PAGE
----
Too often have I heard white people telling people of color to simply get over it in response to some tragic event such as a police shooting, an invasion of our land, the contamination of our water, or the deportation of our family members. Worse, they often even have the audacity to tell us to get over the genocide of indigenous people, the enslavement of African, the exploitation of Chinese and Mexican labor, the internment of the Japanese, the occupation of the Filipinos, the political and social instability suffered by Central and South Americans, the bombing of Muslims and Arabs… need I go on?

They want us to be quite and accept these events without duress. They want us to be complacent to the injustices committed against us so they can continue living in a country where they are the ones in control, not a bunch of minorities. Many of them much rather flat-out deny certain issues exist than admit that they’re wrong.

However, we cannot address these ills if we remain painfully oblivious and ignorant to the fact that they exist. It has become crystal clear that misogyny, racism, sexism, xenophobia, and Islamophobia are still very much alive and well in the United States. This country has failed Latinxs, women, the LGBT+ community, Muslims, and other people of color and minority groups throughout its history–last night was no different.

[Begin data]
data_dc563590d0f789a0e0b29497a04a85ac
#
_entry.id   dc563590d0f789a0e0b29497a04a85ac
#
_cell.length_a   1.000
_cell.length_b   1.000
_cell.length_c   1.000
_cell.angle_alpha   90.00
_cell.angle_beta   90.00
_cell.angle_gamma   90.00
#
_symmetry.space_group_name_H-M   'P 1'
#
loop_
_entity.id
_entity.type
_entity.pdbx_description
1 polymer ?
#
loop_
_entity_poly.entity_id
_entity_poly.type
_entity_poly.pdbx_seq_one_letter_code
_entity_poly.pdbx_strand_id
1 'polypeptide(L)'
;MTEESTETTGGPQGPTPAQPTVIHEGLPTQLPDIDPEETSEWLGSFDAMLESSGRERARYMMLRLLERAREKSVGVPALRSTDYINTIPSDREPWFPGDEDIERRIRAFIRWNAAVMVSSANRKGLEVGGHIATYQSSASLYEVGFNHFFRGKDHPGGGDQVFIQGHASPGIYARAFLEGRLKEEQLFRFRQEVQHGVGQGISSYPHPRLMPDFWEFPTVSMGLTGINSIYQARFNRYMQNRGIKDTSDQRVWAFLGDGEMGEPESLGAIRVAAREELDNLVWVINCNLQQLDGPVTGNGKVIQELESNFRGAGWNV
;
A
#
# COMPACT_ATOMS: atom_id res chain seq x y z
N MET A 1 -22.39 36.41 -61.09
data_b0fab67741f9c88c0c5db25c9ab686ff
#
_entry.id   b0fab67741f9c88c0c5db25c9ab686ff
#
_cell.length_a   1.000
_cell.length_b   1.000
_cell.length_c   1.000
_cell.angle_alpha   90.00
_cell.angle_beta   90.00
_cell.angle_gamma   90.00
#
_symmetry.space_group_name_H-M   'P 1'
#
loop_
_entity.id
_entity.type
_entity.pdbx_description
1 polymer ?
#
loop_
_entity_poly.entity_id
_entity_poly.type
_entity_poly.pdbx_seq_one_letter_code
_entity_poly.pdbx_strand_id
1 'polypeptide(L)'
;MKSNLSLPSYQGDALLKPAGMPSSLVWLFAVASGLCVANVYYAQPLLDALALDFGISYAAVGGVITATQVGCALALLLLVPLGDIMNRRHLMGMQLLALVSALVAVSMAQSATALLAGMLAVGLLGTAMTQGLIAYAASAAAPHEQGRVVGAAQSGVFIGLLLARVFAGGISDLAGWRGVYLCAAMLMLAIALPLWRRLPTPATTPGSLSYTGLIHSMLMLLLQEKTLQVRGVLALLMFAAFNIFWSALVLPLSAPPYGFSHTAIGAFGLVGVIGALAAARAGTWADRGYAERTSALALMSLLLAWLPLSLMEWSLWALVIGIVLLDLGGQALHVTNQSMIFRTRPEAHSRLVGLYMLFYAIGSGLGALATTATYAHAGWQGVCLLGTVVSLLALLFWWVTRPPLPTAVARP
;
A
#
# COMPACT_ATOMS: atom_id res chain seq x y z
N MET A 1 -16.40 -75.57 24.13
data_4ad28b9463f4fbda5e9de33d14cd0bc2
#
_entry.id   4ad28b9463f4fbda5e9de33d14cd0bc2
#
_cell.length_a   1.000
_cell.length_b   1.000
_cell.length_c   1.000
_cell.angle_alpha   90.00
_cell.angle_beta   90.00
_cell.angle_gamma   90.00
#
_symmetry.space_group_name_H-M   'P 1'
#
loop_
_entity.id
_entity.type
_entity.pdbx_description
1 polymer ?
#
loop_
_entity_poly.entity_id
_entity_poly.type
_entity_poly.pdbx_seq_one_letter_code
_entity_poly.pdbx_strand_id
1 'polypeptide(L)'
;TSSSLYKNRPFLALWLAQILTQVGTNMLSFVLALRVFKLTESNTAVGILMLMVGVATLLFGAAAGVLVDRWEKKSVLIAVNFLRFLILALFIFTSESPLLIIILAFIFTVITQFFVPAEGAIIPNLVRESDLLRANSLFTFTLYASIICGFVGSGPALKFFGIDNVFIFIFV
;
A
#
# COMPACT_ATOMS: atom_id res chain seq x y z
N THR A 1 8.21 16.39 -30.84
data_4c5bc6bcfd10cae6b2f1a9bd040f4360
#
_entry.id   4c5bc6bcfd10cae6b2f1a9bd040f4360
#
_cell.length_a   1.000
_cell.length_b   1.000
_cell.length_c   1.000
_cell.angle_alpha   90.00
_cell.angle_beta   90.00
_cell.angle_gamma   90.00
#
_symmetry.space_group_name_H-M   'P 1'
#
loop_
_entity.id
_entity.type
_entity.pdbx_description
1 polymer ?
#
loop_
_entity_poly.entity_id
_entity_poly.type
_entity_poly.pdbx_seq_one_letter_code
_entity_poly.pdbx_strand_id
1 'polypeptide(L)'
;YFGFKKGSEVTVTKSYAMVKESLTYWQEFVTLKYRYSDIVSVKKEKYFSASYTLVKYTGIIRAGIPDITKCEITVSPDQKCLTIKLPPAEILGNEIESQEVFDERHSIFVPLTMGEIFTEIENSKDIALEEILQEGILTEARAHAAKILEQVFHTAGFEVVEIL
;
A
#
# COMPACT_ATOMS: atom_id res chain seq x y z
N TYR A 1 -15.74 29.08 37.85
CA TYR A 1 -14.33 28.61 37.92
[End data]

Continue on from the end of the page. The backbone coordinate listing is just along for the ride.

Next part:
As an undocumented student, the results of the election pose an existential risk to myself, my family, and millions of others like us that are hiding in the shadow in absolute fear of Trump’s America. It is now somewhat difficult to focus on my higher education and career, being well-aware that my fifteen years of life in the States can be easily upended overnight. I’ve had nearly all my memorable life experiences happen here in the United States and despite being undocumented, I see myself as more American than Mexican. In our fifteen years here, never have we worried more about the stability of our life in our adoptive country. If we were to get deported, my family and I wouldn’t have it too bad I suppose. We have our own house in Mexico and have enough saved up to get the hell out of this country is worse comes to worse.